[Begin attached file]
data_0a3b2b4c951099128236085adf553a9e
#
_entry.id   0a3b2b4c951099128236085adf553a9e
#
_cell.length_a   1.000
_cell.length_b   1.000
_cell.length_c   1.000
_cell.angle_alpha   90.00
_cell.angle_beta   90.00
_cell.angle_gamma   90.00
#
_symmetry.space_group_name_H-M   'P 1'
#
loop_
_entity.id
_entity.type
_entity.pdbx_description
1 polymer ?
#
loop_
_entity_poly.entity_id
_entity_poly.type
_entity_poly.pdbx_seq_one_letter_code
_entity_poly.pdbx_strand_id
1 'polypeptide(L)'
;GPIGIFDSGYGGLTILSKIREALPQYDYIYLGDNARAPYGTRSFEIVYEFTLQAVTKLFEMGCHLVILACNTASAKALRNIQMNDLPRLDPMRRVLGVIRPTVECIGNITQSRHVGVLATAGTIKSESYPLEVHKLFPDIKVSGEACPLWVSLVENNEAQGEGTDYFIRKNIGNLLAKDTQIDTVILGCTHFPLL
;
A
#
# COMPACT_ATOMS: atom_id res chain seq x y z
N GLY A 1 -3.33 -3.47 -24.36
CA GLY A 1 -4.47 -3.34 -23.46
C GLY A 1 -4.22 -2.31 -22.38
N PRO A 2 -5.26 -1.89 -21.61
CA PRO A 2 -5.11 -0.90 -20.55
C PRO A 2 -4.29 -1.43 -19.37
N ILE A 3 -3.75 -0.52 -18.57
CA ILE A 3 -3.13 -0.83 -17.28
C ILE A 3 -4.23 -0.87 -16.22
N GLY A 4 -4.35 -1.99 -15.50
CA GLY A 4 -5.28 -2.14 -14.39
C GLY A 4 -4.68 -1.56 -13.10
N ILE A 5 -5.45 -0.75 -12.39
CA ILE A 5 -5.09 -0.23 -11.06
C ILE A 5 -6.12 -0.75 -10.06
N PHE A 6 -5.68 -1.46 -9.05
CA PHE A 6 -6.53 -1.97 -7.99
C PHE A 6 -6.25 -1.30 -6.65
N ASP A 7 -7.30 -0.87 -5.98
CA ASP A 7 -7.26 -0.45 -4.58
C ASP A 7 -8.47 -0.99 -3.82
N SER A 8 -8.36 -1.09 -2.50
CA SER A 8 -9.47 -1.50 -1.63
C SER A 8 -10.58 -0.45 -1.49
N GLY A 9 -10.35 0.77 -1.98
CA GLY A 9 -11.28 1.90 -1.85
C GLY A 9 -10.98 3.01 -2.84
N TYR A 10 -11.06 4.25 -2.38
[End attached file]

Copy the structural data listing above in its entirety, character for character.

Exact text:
data_0a3b2b4c951099128236085adf553a9e
#
_entry.id   0a3b2b4c951099128236085adf553a9e
#
_cell.length_a   1.000
_cell.length_b   1.000
_cell.length_c   1.000
_cell.angle_alpha   90.00
_cell.angle_beta   90.00
_cell.angle_gamma   90.00
#
_symmetry.space_group_name_H-M   'P 1'
#
loop_
_entity.id
_entity.type
_entity.pdbx_description
1 polymer ?
#
loop_
_entity_poly.entity_id
_entity_poly.type
_entity_poly.pdbx_seq_one_letter_code
_entity_poly.pdbx_strand_id
1 'polypeptide(L)'
;GPIGIFDSGYGGLTILSKIREALPQYDYIYLGDNARAPYGTRSFEIVYEFTLQAVTKLFEMGCHLVILACNTASAKALRNIQMNDLPRLDPMRRVLGVIRPTVECIGNITQSRHVGVLATAGTIKSESYPLEVHKLFPDIKVSGEACPLWVSLVENNEAQGEGTDYFIRKNIGNLLAKDTQIDTVILGCTHFPLL
;
A
#
# COMPACT_ATOMS: atom_id res chain seq x y z
N GLY A 1 -3.33 -3.47 -24.36
CA GLY A 1 -4.47 -3.34 -23.46
C GLY A 1 -4.22 -2.31 -22.38
N PRO A 2 -5.26 -1.89 -21.61
CA PRO A 2 -5.11 -0.90 -20.55
C PRO A 2 -4.29 -1.43 -19.37
N ILE A 3 -3.75 -0.52 -18.57
CA ILE A 3 -3.13 -0.83 -17.28
C ILE A 3 -4.23 -0.87 -16.22
N GLY A 4 -4.35 -1.99 -15.50
CA GLY A 4 -5.28 -2.14 -14.39
C GLY A 4 -4.68 -1.56 -13.10
N ILE A 5 -5.45 -0.75 -12.39
CA ILE A 5 -5.09 -0.23 -11.06
C ILE A 5 -6.12 -0.75 -10.06
N PHE A 6 -5.68 -1.46 -9.05
CA PHE A 6 -6.53 -1.97 -7.99
C PHE A 6 -6.25 -1.30 -6.65
N ASP A 7 -7.30 -0.87 -5.98
CA ASP A 7 -7.26 -0.45 -4.58
C ASP A 7 -8.47 -0.99 -3.82
N SER A 8 -8.36 -1.09 -2.50
CA SER A 8 -9.47 -1.50 -1.63
C SER A 8 -10.58 -0.45 -1.49
N GLY A 9 -10.35 0.77 -1.98
CA GLY A 9 -11.28 1.90 -1.85
C GLY A 9 -10.98 3.01 -2.84
N TYR A 10 -11.06 4.25 -2.38